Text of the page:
Home > Mac News > Snow Leopard: Progress Report #4

Snow Leopard: Progress Report #4

September 4th, 2009

Screen Shot 2009-09-03 At 10.19.03 AmA few more notes about Snow Leopard. First, small changes in the UI have crept in that don’t necessarily affect functionality. They are, however, very welcome and often convenient. Take the language switching, for example; when you switch languages using the keyboard shortcut, you get an on-screen change indicator similar in ways to the application switcher. I am not sure if plain-Leopard used to allow you to hold down the Command-key and switch through several languages by keyboard alone, but you can now, and you can see the languages as they come.

Another small but even nicer change is in taking snapshots of the screen. It used to be that each screen capture was called “Picture 1,” “Picture 2,” and so on. Now, they are titled by date and time. This is a nice difference because of naming conflicts. Say you took ten screen caps, named Picture 1-10. Then you dropped them into a different folder, Then you took more screen captures–they would start naming themselves starting with “Picture 1” again, as the previous set are no longer in the directory where screen caps are sent. But if you try to drop the new batch into the same folder as the previous set, they won’t go–filename conflict. You either over-write the original set, or you have to rename them all. Nice touch.

Screen Shot 2009-09-03 At 10.19.57 Am

Another small but perhaps very significant change: the Keyboard Viewer is now resizable. For those who don’t know about it, the Keyboard Viewer has been around for years, showing what keys will type when special keys are depressed. For example, if you want to find out how to make the √ sign, open the Keyboard Viewer (Input menu) and hold down the Option (Alt) key; all of the characters that can be typed with the Option key depressed are shown on the virtual keyboard.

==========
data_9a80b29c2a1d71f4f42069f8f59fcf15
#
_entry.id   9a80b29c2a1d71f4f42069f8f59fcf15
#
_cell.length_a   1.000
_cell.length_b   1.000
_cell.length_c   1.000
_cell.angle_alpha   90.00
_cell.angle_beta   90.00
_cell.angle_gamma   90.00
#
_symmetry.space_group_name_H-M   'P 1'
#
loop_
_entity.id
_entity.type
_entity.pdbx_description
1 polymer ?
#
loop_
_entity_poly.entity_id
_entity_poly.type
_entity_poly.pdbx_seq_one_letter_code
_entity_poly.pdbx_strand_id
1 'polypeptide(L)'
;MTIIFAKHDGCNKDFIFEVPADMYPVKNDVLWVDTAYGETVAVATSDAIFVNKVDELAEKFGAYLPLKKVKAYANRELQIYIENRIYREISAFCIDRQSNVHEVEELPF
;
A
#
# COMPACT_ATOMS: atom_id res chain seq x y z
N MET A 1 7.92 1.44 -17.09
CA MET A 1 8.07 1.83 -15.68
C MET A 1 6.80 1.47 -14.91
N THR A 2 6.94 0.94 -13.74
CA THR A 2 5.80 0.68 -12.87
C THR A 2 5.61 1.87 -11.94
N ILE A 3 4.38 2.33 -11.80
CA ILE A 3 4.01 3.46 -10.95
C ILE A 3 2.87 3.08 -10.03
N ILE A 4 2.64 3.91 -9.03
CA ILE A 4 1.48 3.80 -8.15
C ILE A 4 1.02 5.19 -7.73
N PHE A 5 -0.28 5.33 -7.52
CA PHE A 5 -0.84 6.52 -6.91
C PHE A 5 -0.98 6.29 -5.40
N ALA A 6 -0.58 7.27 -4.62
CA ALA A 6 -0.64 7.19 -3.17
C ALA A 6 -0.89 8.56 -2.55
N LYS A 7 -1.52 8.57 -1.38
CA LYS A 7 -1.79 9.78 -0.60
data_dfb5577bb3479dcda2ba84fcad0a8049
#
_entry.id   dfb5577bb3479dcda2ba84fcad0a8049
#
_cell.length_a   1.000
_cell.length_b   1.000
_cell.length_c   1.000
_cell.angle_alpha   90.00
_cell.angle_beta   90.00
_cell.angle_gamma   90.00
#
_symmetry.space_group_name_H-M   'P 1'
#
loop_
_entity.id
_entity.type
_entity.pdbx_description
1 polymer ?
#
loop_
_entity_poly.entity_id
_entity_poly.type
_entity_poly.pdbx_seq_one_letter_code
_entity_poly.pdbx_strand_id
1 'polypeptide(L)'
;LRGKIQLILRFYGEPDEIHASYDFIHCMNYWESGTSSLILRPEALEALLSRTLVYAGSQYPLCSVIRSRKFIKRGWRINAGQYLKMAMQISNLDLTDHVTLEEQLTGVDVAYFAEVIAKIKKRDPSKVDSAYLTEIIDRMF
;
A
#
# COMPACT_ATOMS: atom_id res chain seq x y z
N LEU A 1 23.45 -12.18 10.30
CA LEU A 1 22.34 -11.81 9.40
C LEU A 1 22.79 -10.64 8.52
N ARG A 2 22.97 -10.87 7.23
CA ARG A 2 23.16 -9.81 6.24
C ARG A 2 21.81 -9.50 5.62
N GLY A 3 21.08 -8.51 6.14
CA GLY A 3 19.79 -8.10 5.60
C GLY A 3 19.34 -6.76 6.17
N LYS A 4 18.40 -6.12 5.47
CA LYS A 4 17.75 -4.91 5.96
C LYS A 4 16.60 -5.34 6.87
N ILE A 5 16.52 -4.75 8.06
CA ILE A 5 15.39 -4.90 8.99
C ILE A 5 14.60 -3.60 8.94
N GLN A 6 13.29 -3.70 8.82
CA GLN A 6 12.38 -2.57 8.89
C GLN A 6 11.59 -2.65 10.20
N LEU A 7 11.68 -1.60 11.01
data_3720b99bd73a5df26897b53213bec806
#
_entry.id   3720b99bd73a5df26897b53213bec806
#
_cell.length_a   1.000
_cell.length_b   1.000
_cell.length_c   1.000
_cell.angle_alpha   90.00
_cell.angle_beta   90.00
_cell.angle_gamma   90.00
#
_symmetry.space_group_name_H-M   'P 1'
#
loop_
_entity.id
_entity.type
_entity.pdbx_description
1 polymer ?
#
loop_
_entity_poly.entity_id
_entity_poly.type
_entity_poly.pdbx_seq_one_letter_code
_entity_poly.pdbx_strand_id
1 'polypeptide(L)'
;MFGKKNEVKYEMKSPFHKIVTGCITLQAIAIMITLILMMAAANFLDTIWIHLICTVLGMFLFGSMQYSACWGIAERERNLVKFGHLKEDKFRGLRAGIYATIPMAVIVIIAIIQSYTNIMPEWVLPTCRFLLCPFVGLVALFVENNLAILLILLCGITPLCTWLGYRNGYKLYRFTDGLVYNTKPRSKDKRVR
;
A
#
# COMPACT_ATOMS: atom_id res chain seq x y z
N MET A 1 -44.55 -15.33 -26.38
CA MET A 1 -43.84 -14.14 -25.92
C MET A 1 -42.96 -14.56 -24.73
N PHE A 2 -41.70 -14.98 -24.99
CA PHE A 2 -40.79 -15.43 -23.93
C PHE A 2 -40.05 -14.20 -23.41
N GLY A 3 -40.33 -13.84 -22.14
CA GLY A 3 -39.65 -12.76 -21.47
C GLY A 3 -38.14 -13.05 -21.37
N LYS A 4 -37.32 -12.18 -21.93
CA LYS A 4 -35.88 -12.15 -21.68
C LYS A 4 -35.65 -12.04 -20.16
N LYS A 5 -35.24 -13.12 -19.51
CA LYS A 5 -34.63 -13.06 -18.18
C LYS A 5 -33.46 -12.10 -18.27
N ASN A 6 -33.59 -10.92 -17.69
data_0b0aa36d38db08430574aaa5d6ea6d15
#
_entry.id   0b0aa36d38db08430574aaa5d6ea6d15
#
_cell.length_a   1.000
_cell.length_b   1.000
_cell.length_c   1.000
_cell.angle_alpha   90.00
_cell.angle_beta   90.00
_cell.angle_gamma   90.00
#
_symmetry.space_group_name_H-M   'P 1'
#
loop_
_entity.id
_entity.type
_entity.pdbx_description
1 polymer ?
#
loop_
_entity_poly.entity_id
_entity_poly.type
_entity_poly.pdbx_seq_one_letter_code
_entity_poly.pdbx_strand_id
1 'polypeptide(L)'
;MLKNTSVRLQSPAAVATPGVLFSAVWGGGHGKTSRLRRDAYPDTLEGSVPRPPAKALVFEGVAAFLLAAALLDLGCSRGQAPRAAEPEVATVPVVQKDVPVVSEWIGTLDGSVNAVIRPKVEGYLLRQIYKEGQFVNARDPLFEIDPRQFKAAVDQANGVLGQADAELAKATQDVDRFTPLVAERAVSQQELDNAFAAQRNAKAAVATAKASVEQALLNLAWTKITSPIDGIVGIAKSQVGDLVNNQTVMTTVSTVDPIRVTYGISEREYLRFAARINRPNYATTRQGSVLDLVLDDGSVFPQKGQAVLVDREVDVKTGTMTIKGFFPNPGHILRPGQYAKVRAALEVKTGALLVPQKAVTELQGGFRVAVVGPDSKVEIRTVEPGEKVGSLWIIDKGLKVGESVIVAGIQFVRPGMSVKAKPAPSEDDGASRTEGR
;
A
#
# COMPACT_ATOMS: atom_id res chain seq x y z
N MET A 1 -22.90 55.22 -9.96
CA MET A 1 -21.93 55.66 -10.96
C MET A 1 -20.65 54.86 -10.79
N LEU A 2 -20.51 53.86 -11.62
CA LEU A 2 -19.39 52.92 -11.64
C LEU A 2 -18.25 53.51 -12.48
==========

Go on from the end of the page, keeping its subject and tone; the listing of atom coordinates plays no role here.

So why is it significant that this viewer can be resized? Because of the implications for the rumored touch-screen tablet. While I suspect that such a tablet’s virtual keyboard would be a bit sexier than the long-standing viewer, it is potentially significant–as is the fact that they viewer can now be activated via the Keyboard System Preference pane, as well as by the Language & Text pane.

One last point I found: auto-spell correction.

Screen Shot 2009-09-03 At 10.44.45 Pm

When activated, this will not fix all errors, but it will fix a lot of them. It does not even appear to be part of the new text-substitution feature, but a fully separate feature. It does not depend on common spelling errors in an MS-Word-like AutoCorrect mode, but instead seems based upon the spell-checker–if there is a spelling error and the spell-checker finds a strong correct-spelling suggestion, it simply switches it in. In this paragraph I have been intentionally misspelling many words, watching them all correct themselves. Sometimes they change to the wrong correct word, but usually it’s very accurate.


More as I notice it….

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  1. Andrew
    September 5th, 2009 at 11:49 | #1

    Plain Leopard allowed input switching through multiple languages using option+command+space, but it wouldn’t show you the whole active input methods list, as SL does.

  2. Andrew
    September 15th, 2009 at 13:39 | #2

    In the past couple days I have been using the SL active input methods list, and for anyone who needs to rotate among 3 or more languages, this is a very convenient improvement.

    By the way, I also noticed in upgrading to SL that printer makers have somehow gotten involved in this process to the effect that the print dialogues encourage you to use and buy more ink. It takes an extra step now both to turn off color printing and to reduce the amount of ink used. Also, the print dialogue is more in your face about the fact that your supplies are running down.

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